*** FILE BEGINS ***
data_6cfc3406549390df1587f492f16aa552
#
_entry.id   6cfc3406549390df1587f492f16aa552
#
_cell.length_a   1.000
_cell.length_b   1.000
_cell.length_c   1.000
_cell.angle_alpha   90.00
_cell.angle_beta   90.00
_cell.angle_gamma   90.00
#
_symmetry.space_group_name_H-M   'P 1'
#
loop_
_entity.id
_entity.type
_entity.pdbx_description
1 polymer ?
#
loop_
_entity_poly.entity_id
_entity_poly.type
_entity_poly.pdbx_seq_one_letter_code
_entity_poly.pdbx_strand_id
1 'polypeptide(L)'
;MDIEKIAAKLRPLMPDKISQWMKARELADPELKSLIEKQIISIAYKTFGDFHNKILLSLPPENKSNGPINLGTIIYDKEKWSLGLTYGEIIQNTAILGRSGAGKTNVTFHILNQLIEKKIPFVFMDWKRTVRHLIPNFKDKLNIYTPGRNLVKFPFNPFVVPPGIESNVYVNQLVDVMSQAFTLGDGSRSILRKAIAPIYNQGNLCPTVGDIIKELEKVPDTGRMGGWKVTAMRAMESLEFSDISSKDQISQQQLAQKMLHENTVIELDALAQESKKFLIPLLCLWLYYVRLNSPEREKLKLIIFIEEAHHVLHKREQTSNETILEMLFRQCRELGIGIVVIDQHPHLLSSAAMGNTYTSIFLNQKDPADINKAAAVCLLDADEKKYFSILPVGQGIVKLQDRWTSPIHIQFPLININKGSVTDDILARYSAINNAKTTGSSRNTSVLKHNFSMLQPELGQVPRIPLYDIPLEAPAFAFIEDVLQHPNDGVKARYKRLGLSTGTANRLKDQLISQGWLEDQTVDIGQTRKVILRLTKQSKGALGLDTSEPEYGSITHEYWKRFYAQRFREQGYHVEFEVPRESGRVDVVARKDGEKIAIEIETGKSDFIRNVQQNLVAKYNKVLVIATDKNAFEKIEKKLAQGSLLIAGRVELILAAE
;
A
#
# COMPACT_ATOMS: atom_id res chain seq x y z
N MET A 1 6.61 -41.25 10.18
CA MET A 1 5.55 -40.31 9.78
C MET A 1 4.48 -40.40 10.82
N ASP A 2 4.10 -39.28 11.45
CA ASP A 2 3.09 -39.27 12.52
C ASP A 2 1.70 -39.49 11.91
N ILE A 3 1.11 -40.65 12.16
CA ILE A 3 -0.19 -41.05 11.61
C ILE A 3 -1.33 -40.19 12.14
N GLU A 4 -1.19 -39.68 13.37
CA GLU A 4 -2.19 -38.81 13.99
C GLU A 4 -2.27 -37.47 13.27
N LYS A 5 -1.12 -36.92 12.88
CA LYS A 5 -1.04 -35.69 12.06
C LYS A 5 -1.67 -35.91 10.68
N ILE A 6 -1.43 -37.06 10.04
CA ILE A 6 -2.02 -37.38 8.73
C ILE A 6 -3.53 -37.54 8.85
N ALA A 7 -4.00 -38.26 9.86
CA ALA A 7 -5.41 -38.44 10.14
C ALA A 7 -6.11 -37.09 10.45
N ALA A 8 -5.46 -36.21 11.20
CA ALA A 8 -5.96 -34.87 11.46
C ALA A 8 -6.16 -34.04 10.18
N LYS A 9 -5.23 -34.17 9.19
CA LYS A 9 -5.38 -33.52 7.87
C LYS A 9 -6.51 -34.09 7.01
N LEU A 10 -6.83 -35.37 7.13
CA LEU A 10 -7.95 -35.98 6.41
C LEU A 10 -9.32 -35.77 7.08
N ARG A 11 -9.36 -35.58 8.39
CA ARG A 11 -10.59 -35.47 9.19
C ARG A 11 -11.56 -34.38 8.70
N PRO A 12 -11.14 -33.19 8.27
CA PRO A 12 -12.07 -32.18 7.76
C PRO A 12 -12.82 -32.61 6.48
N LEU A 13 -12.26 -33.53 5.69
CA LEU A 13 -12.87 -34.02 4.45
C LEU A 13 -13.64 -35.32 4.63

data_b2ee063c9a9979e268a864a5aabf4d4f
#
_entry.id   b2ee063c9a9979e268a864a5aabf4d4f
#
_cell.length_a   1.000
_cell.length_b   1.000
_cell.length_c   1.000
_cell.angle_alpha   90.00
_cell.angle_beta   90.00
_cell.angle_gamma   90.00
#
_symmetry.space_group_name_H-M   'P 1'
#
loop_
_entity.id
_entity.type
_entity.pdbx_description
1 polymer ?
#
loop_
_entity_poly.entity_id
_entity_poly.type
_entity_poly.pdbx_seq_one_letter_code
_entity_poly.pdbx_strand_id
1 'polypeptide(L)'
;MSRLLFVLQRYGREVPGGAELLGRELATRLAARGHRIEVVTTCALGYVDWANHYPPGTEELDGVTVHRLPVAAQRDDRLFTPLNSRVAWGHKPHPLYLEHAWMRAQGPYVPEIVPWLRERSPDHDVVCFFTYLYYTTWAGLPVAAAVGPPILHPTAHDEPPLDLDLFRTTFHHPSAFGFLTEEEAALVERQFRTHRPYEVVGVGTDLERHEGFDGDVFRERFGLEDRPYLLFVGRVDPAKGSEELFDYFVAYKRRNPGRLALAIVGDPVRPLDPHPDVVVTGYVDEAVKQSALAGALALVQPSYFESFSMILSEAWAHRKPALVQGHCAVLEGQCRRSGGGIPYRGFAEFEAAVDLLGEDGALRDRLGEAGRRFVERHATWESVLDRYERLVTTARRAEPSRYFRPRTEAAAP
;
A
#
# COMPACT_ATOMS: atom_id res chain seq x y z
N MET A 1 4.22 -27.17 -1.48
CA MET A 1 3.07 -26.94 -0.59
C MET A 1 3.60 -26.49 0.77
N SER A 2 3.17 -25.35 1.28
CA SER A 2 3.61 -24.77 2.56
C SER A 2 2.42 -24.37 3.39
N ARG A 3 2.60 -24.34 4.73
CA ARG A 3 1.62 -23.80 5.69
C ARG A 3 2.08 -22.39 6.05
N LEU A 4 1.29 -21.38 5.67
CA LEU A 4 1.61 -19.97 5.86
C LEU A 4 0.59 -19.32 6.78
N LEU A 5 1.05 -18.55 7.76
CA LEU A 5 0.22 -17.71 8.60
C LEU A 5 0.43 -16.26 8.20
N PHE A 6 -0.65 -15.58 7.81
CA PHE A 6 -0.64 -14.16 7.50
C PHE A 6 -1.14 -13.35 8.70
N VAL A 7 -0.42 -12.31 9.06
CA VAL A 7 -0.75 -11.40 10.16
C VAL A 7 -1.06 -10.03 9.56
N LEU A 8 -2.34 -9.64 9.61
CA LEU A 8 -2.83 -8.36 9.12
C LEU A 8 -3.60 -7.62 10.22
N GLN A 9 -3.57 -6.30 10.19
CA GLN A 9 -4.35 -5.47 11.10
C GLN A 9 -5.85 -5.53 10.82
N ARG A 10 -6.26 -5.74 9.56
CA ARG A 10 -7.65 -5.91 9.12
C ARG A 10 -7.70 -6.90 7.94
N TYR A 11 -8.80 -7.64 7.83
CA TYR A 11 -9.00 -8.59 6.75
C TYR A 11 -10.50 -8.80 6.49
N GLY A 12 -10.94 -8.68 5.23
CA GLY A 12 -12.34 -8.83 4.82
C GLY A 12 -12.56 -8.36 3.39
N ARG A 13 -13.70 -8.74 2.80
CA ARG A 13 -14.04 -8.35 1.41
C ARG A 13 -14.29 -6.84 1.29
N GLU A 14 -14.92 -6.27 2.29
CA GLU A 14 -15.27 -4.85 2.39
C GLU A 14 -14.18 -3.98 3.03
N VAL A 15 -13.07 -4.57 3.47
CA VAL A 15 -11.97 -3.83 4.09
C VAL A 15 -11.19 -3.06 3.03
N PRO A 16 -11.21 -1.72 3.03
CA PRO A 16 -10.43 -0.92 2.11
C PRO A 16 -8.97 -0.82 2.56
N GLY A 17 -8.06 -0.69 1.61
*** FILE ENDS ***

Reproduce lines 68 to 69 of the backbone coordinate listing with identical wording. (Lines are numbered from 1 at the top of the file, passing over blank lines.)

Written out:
CA LEU A 13 -12.87 -34.02 4.45
C LEU A 13 -13.64 -35.32 4.63